I present here the philon line, as proposed by Philon, and two other ways of finding the same line to solve the duplication of the cube problem, one proposed by Apollonius and one by Heron.
Let AB and AC be two straight lines placed at right angles. Complete the rectangle ABDC (D is the point inside the angle through which the line shall be drawn). Let E be the center of the diagonal of the rectangle ABDC. Then a circle centered at E and going through D shall circumscribe the rectangle ABDC (note that the diameter will be AD).
Philon's wayPlace a ruler so that it passes through D and pivot it on D until it cuts AB and AC produced and the circle ABDC in points F,G,H such that the intercepts FD and HG are equal.Apollonius's way
Draw a circle centered in E and cutting the produced AB and AC in F and G respectively, but such that F,D and G are collinear.Heron's way
Place a ruler so that its edge passes through D, and move it about D until the edge intersects the produced AB and AC in points F and G respectively so that EF and EG are equals.
Obviously the three constructions compute the same points F and G. In Philon's construction, FD=HG. Then, the perpendicular from E on DH, which bisects DH, must also bisect FG, so that EF = EG. Therefore Philon's way is equivalent to Heron's way. We now proceed to proof that Apollonius's ways is equivalent to the other two. We will proof that (AF)(FB) = (AG)(GC), in other words: if the power of the point F with respect to circle AGDC is the same as the power of the point G and (AF)(FB) = (AG)(GC) then GH = FD.
Since the power of G and F are the same with respect to ABDC Then
(AF)(FB) = (FD)(FH) and (GC)(GA) = (GH)(GD)
if (AF)(FB) = (AG)(GC) then
(FD)(FH) = (GH)(GD)
But FH = FD + HD and GD = GH + HD
(FD)(FD + DH)=(GH)(GH + DH)
FD2-GH2 = HD(GH - FD)
(FD + GH)(FD - GH) = HD(GH - FD)
FD + GH = -DH
But two positive value can not add up to a negative value,
therefore (GH - FD) must be zero and we could not divide by it.
Hence FD = HG.
Proof that (AF)(FB)=(AG)(GC)::
a) Between Apollonius and Heron
Since K is the middle point of AB, then
(AF)(FB) + BK2 = FK2
since FK2 = (FB + BK)2 =FB(FB + 2BK) + FK2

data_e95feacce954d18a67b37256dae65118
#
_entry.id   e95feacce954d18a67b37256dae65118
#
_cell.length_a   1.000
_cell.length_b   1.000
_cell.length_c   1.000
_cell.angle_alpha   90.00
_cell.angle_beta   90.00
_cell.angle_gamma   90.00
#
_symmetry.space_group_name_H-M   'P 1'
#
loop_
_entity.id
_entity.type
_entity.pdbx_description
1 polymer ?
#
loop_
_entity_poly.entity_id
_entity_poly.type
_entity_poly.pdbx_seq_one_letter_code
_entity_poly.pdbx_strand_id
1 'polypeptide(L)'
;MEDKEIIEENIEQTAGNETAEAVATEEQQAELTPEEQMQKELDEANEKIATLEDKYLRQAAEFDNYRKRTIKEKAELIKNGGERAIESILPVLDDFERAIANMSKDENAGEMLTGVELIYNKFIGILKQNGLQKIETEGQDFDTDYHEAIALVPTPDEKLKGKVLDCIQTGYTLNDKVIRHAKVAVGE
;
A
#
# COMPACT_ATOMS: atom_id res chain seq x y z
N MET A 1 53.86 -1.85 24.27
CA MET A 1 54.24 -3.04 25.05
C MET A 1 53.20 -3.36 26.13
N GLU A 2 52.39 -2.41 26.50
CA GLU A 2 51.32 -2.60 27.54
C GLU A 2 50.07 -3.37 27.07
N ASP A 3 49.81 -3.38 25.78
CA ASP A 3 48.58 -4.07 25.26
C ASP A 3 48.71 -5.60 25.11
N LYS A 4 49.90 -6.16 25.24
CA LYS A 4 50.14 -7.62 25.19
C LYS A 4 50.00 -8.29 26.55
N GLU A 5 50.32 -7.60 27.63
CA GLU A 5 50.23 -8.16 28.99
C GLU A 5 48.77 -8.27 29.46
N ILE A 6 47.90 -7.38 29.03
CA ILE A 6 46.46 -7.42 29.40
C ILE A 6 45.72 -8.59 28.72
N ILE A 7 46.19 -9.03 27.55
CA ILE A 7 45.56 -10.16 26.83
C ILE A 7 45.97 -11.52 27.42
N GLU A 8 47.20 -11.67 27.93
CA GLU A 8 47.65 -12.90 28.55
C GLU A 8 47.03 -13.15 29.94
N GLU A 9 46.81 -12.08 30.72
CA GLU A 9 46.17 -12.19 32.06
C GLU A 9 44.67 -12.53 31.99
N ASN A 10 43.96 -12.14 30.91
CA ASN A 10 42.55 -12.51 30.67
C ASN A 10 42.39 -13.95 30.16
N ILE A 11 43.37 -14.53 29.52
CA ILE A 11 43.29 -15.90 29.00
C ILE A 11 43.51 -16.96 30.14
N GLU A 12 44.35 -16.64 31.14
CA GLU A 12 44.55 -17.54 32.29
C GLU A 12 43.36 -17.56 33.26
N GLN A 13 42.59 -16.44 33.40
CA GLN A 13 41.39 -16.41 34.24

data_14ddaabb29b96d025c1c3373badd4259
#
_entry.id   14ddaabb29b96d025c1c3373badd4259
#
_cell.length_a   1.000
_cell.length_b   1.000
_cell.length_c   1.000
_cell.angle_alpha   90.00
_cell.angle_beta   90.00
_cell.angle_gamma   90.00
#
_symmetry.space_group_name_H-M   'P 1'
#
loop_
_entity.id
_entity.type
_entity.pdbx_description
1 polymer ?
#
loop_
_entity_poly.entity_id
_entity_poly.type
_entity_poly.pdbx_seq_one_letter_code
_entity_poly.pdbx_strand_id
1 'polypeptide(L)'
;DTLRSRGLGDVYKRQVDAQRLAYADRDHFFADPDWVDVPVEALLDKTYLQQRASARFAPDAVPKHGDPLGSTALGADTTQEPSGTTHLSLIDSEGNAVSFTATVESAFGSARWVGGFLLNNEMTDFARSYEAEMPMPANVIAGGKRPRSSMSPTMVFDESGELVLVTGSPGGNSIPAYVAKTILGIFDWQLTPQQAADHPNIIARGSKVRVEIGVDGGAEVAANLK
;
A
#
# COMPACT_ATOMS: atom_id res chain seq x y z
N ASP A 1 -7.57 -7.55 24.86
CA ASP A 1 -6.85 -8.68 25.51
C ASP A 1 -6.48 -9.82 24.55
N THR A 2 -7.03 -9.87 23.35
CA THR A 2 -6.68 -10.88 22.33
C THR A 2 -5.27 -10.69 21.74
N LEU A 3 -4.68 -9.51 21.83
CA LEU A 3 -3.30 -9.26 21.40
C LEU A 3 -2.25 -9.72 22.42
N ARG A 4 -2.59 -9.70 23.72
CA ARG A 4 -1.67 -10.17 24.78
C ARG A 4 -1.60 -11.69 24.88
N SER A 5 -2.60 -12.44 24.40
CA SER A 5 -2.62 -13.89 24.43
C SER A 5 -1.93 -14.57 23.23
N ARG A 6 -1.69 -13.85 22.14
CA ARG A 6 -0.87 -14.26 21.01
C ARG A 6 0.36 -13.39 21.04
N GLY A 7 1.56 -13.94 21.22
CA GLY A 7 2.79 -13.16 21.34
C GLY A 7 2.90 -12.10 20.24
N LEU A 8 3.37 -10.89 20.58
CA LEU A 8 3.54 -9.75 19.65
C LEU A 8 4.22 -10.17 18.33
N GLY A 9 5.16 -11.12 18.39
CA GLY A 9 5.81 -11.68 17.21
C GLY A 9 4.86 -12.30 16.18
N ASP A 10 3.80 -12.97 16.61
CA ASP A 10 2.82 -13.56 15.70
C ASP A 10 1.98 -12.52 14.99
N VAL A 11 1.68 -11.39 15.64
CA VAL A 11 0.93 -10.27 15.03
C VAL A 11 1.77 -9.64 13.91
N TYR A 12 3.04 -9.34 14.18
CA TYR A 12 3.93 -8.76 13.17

Add KE2 to both sides, then
(AF)(FB) + BE2 = EF2
Also, by symmetry
(AG)(GC) + CE2 = EG2
But BE = CE and E F = EG
(AF)(FB) = (AG)(GC)
b) Between Philon and Apollonius
Since GH=FD, we have
But, since the circle GDHC passes through A, the power theorem tell us that
(AF)(FB) = (FD)(FH) and (GC)(GA) = (GH)(GD), therefore
(AF)(FB) = (AG)(GC)
With a few algebraic manipulation, we can obtain this interesting result, that will permit us to conclude that this construction is not feasible with Euclidean tools.
From our last result
AF / AG = CG / AG
By the similar triangle principle
FA / AG = DC / CG = FB / BD
DC / CG = CG / FB = FB / BD
AB / CG = CG / FB = FB / AC
We can use this last equation to set 3 equation that can relate to a solution from Menaechmus. The last equation can be rewritten a / x = x / y = y / b. From this we get 3 equation:
These represent the equation of two parabolas
and of one hyperbola.
solved the problem of the two
mean proportionals by means of the points of intersection of any two
of these conics.
But, if we add the first two equations, we have
which is a circle passing through the points common to the two parabolas x2 = ay, y2 = bx.
Therefore we can equally obtain a solution by means of the intersections of the circle x2 + y - bx2 - ay = 0 and the rectangular hyperbola xy = ab. This is exactly what Philon does, for if, AF and AG are the coordinate axes, the circle x2 + y - bx2 - ay = 0 is the circle BDHC, and xy = ab is the rectangular hyperbola with AF and AG as asymptotes and passing through D, which hyperbola intersects the circle again in H, a point such that FD = HG. This can also be seen by looking at the next picture. Let CP be the diameter of the circle going through C and P and let the parabola go through P and have CS and CR as asymptote. Then PQ produced is the Philon Line of P for angle RCS. For let PQ produced cut CR and CS in A and B, respectively. Then, by a well-known property of the hyperbola, AP = QB, and, since the circle has CP for a diameter, angle CQP is a right angle. Thus the CQ is the perpendicular from C on to PQ (see characterization). But their common intersection through P, the parabola and the circle are independent from one another. But it is known that in general it is impossible with euclidean tools to find another point of intersection of a conic and a circle of which only one point of intersection is given (see Menaechmus).